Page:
Candidates — or teasers?

Chris Christie (top) insists he’s not running for president, but he flies around the country giving speeches and raising money for Republicans. Donald Trump briefly was a GOP candidate, and now won’t rule out running as an independent. And Sarah Palin gets air time by hinting that she will announce some decision soon.

NEW YORK — Chris Christie isn’t running for president, but said he’s listening to those who want him to. Donald Trump opted out of a bid for the Republican nomination, but hasn’t ruled out running as an independent.

Former New York Mayor Rudy Giuliani’s aides are courting New Hampshire activists. And Sarah Palin said she’ll decide soon whether to join the field, even as she worries that the White House might be “too shackling.”

Welcome to The Big Tease, when political stars stoke the hopes of supporters by hinting that they just might join the presidential fray.

A few do succumb to the temptation, most recently Texas Gov. Rick Perry, who joined the GOP field in August after months of insisting that he had no interest. Others milk their moment in the spotlight, boosting their national stature, broadening their fundraising base and laying the foundation for a possible future run.

It happens in many presidential years. Democrats swooned, for a while, for New York Gov. Mario Cuomo in 1992; there was a Gen. Wesley Clark boomlet in 2004 and a drumbeat around former Republican Sen. Fred Thompson in 2008.

Cuomo stayed out, but his prolonged indecision earned him the nickname Hamlet on the Hudson. Clark and Thompson both jumped in late, only to flame out quickly.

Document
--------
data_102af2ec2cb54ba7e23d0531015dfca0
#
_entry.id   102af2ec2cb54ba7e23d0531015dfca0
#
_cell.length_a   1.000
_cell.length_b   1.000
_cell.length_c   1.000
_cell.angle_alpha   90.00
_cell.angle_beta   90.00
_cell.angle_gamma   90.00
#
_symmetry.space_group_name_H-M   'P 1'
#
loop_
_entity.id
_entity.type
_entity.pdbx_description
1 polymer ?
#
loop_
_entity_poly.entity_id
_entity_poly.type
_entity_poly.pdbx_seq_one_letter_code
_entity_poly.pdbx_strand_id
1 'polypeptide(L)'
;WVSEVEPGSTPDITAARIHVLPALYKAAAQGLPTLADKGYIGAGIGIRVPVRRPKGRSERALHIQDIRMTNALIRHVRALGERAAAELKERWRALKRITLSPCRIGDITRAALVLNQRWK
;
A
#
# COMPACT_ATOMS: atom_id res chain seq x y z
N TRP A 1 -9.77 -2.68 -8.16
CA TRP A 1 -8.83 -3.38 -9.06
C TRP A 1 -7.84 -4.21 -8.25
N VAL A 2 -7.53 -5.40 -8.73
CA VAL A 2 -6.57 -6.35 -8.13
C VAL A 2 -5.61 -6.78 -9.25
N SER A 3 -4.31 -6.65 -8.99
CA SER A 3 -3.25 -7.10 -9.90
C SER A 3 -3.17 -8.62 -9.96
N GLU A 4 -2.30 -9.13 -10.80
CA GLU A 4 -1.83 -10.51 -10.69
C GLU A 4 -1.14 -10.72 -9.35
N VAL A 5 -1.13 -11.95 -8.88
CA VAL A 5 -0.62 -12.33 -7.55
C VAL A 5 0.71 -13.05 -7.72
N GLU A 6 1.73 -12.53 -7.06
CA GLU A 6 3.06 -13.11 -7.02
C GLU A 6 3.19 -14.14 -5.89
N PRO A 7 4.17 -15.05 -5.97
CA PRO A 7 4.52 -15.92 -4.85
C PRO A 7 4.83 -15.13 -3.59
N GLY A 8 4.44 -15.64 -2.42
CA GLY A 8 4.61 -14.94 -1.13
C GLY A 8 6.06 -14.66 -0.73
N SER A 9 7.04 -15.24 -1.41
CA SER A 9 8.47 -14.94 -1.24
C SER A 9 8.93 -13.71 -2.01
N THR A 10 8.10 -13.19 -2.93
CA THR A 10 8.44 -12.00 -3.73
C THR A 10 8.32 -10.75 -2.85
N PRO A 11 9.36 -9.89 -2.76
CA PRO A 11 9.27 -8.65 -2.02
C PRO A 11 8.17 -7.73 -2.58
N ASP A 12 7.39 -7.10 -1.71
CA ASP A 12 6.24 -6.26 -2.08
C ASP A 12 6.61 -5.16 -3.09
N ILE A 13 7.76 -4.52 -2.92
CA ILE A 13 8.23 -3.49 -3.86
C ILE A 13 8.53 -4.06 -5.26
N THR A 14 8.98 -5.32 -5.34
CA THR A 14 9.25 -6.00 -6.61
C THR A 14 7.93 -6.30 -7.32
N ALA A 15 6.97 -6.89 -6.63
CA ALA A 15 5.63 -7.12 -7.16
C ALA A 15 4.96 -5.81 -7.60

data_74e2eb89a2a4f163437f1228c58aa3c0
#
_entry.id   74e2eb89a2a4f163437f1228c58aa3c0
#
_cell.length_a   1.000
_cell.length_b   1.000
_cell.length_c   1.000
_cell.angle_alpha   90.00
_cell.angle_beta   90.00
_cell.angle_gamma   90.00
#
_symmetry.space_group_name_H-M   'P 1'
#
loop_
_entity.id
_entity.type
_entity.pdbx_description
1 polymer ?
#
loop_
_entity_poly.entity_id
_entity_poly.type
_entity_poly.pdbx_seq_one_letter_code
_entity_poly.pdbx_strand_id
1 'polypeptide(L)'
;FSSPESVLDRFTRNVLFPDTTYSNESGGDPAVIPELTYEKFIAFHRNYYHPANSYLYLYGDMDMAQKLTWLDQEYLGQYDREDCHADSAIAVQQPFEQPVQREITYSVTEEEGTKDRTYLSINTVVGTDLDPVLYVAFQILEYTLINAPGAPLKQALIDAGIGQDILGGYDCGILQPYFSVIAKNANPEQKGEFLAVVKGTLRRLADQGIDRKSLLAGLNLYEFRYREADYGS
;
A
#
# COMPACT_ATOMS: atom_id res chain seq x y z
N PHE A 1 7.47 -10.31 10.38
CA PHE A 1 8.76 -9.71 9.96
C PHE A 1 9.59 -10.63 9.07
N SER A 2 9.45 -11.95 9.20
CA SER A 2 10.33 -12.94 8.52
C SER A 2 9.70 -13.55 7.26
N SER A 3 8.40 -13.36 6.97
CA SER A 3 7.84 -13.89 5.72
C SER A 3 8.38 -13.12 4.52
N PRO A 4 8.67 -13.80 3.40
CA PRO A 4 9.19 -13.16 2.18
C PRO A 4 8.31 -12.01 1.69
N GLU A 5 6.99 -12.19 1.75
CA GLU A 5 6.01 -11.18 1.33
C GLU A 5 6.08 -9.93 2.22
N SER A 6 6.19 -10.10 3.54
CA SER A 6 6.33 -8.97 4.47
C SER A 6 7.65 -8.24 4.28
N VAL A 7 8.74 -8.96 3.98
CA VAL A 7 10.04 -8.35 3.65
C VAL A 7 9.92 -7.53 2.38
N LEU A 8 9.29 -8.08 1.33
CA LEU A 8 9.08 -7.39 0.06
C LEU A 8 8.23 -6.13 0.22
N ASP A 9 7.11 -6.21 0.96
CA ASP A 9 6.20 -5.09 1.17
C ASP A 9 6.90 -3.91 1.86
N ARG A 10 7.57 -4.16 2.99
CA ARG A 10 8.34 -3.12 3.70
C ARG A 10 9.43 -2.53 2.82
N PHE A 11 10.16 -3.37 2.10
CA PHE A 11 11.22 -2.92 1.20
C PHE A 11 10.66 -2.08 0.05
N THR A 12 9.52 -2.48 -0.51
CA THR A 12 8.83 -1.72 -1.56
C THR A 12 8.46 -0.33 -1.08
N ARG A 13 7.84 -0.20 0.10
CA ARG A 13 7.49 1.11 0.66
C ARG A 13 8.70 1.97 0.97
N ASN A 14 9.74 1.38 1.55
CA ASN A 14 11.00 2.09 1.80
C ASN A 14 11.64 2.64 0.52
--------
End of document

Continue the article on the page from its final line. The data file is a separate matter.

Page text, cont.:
Perry already has learned the perils of a late entry.

After joining the race with great fanfare and rocketing to the top of the polls, Perry’s shaky performance in two nationally televised debates have left many GOP activists worried that he isn’t prepared to be the party’s standard bearer against President Barack Obama.

But many in the party also remain skeptical of Mitt Romney. He’s had a relatively smooth run this time after losing the nomination in 2008, but he still hasn’t fired up much passionate support.

All of which explains why Christie mania was at full boil Tuesday, when the New Jersey governor delivered a long-planned speech at the Reagan Presidential Library in

California.

He turned in a stinging indictment of both parties’ leadership in Washington. And while he restated his refusal to enter the race, he told a woman begging him to reconsider that he was “touched” by her plea.

Palin, the GOP vice-presidential nominee in 2008, also was pressed on her presidential ambitions Tuesday. She said, again, that she hadn’t made a decision, but did indicate she had concerns about going forward.

“Is a title worth it? Does a title shackle a person?” Palin said. “Are they — someone like me, maverick, you know, I do go rogue, and I call it like I see it, and I don’t mind stirring it up. ... Is a title and is a campaign too shackling?”

Ari Fleischer, a former press secretary for President George W. Bush, said it is “plain and simple too late” for anyone to join the GOP field. But he said different candidates have different reasons for keeping the speculation alive.

“Chris Christie has a future and needs to be protective of his future. All this interest helps him raise money for Republican candidates and enjoy one last flirtation,” Fleischer said. “Palin beats to a different drum, so this just keeps her in the game longer. She likes being the center of attention.”